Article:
[In Children at Risk, Dr James C.] Dobson claims that until thirty years ago the basic values and beliefs in the West, which Congress and the judicial system reflected, were biblically based concepts. If you're wondering about the time our "biblically based" Congress and judiciary determined in their "biblically based" wisdom that blacks were personal property and slavery was moral and it was irreligious for women to vote, I'm not sure what chapter and verse of the Bible Jim would point to for an explanation. But if you gave him sufficient time, I'm confident he could offer some reason for his sweeping generalization.
Dobson then describes the other side of the rift dividing society, those with whom he sees himself locked in a bitter, bloody moral struggle for the very soul of America. They are the secular humanists, people for whom "God isn't", and for whom right is determined by whatever seems right at the time. According to Jim all manner of evil, such as abortion, infanticide, and euthanasia, flows from these godless Americans. Because of them "everything emanating from the Creator was jettisoned, including reverence for Scripture or any of the transcendent, universal truths."
Perhaps you are surprised to learn that "everything emanating from the Creator was jettisoned" from our society years ago and that the national community each one of us helps create each new day no longer contains any reference to transcendent, universal truths. Is that your experience with America? Let's see, we have more churches in our country and more religious involvement by our citizenry than any nation in the world. Our coinage still declares that we trust in God and we still refer to God every time we recite the pledge of allegiance. And as I write, there are more individuals holding seats in the Senate and the House who openly declare activist religious commitments than at any time in recent history. Nevertheless, to Dobson's eye, everything transcendent has been jettisoned.
Dobson goes on, in Children at Risk, to lament that his values are incessantly mocked by the media, children are corrupted by TV, obscenity abounds, and government is encroaching on his constitutional freedoms. Humanistic values dominate in the power centers of society, in Jim's view. They have outstripped Judeo-Christian precepts in the news media, the entertainment industry, the judiciary, business, medicine, psychology, law, the arts, and the halls of Congress. To Jim's way of thinking, unlimited resources are available to the incredibly well-organized secular humanists among us for their expansive agenda and for their calculated attack on him and his values. Dobson believes that his opponents are highly motivated and armed to the teeth, but that many on his side are unaware that they are even under attack. He then goes on to tell us that warfare is dangerous, exhausting, and expensive, but that he cannot remain uninvolved.
As you hear these opinions and try to picture the mind and temperament behind them, allow me to apprise you of the following: When Jim says that Judeo-Christian precepts have been outstripped by those of secular humanism you have, in my view, one of the central reason why James Dobson has declared war on virtually every sector of society. He perceives that his belief system is losing ground and he's angry about that. He's a poor loser. The idea of holding the minority opinion in America, the minority value system, minority power, or minority control of any situation is anathema to James Dobson. Again from Children at Risk: "The humanistic system of values has now become the predominant way of thinking in most of the power centers of society. It has outstripped Judeo-Christian precepts..."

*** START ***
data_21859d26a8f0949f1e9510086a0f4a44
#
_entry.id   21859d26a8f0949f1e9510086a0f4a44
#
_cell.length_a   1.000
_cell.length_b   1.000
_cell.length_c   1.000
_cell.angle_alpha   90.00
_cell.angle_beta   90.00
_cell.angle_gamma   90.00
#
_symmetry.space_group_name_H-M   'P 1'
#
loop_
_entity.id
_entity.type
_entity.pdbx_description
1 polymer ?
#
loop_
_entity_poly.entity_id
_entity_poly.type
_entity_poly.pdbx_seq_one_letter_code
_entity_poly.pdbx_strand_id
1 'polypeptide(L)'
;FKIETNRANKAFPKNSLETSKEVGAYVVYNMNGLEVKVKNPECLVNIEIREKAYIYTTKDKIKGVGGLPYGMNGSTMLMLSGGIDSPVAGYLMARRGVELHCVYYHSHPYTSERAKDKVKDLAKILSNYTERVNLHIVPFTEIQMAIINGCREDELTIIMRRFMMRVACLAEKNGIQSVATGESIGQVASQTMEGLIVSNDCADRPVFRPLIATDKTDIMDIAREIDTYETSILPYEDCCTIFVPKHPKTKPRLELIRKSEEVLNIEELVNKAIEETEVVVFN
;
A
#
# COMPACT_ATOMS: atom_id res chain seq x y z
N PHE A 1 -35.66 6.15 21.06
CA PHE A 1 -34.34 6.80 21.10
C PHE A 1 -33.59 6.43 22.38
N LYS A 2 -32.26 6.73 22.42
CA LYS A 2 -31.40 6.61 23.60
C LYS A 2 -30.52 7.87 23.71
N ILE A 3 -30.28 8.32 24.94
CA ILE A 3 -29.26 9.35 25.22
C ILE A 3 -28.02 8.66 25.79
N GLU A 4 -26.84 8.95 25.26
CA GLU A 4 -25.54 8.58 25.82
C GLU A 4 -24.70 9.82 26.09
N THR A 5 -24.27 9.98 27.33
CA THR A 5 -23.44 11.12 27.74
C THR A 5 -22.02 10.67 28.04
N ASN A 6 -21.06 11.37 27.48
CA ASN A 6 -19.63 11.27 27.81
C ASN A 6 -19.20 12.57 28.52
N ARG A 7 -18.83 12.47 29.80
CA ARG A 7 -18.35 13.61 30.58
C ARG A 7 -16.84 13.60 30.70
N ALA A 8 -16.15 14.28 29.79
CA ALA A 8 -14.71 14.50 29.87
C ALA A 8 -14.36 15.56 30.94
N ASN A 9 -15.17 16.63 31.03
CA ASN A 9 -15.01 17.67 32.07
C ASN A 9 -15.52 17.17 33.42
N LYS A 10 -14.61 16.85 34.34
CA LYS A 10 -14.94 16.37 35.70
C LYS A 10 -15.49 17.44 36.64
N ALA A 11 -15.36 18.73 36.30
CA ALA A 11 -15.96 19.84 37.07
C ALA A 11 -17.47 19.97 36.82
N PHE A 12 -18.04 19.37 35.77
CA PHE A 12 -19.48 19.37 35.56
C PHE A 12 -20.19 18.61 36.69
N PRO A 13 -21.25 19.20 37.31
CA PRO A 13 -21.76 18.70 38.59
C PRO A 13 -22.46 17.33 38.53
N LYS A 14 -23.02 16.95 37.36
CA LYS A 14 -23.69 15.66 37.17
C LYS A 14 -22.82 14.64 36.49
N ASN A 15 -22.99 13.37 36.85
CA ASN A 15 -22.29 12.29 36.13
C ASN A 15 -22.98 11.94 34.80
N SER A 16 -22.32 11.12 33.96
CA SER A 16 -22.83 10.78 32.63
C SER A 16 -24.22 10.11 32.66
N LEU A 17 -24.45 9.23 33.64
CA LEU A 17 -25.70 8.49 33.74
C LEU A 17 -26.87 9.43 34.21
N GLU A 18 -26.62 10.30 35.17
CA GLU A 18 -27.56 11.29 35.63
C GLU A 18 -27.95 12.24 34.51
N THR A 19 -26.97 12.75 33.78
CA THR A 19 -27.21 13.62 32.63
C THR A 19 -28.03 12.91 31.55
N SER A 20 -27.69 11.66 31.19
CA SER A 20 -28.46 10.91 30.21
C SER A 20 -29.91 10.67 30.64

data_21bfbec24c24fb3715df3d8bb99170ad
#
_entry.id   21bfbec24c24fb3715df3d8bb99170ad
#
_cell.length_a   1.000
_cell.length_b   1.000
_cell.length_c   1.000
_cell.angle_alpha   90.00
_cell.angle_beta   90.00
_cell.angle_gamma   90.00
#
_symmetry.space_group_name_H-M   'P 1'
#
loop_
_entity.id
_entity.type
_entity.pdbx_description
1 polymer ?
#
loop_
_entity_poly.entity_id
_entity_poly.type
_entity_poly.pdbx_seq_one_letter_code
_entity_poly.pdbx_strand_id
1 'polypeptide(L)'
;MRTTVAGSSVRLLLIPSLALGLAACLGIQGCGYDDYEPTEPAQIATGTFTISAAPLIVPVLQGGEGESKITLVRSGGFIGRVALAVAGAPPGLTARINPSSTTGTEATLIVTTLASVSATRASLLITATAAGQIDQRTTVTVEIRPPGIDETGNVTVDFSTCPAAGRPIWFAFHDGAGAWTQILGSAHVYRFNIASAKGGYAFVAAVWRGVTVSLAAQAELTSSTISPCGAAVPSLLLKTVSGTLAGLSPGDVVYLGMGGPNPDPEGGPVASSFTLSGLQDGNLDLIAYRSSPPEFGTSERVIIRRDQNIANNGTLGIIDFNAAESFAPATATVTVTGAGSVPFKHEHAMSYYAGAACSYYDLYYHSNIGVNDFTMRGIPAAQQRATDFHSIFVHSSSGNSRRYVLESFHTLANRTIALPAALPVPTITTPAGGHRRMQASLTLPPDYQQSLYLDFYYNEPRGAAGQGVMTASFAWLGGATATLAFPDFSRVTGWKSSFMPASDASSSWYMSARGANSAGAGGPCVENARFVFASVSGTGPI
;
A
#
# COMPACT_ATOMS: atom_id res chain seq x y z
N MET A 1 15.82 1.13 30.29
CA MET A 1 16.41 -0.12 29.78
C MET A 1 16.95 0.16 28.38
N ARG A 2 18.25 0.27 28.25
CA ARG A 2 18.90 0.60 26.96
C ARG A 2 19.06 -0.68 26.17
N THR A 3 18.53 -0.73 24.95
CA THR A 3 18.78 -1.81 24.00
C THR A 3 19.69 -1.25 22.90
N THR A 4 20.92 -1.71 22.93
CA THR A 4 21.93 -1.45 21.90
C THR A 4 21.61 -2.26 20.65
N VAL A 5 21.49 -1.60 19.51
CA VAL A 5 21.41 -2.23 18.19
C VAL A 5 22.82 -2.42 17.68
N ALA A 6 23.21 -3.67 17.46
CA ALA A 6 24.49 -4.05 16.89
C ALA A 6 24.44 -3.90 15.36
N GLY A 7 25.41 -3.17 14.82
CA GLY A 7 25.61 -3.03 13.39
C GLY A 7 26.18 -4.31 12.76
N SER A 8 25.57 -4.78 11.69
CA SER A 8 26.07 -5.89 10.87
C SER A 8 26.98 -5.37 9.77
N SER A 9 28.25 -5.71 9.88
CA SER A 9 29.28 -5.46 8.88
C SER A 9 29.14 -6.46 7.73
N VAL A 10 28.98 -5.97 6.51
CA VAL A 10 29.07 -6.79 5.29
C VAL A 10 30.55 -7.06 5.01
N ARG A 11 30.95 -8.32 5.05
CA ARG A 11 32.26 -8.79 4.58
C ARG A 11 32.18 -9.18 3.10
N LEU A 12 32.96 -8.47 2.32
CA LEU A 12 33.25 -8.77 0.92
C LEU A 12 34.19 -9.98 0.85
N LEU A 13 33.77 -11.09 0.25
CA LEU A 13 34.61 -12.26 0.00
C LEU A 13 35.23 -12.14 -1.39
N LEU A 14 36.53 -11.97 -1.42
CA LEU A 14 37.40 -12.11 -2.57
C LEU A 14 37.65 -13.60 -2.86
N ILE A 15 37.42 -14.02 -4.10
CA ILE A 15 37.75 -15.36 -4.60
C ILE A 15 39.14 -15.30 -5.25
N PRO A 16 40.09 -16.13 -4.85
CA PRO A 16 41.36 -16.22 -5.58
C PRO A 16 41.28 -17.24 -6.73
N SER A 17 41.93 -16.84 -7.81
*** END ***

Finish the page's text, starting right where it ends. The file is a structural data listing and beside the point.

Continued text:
You are not reading the words of a man of peace, a reluctant warrior, who is deeply saddened by the moral decline of his beloved nation. These are the words of a man of competition who is deeply offended and angered that his side is losing and who intends to take back lost ground by sheer political force.
...[F]rom my perspective the war to which Dobson refers is primarily a conflict that has its origins within itself, a type of moral tension he personally experiences over individuals and movements within our society that are different from him, not a legitimate conflict that he reluctantly joins for the greater good of our country. I fear this is a fight he is picking with us and I'm concerned about just how bloody it may get.
As we turn toward a new century, the truth behind Dobson's belligerent words and views is that, to some moralists like him, America has become an inexcusable, intolerable place to live. He takes it all very personally. His moral system is losing ground and he's mad. And he doesn't plan to tolerate it or you if he thinks you're the enemy. He refuses to put up with America as it has become. He has declared war to take us back to the past. This is his own fist fight with anyone different than himself, his beliefs, and his America. We have a word for this type of intolerance. We call it demagoguery.
I am reminded of a highly descriptive line from the film The American President. The Democratic president, played by Michael Douglas, and his love interest, played by Annette Bening, are taking time out from a busy election year schedule for an evening at Camp David. They're going through scrap books of the president's college days and watching TV. The president's Republican challenger appears on the screen ranting and raving about the moral deficiencies of the president and his girlfriend and everyone else except himself, or so it seems. Bening turns to Douglas and says, "For a man who says he loves America, he sure hates Americans."
Gil Alexander-Moegerle, James Dobson's War on America
Copyright © 1997 by Gil Alexander-Moegerle. All rights reserved.
Posted 14 July 1997
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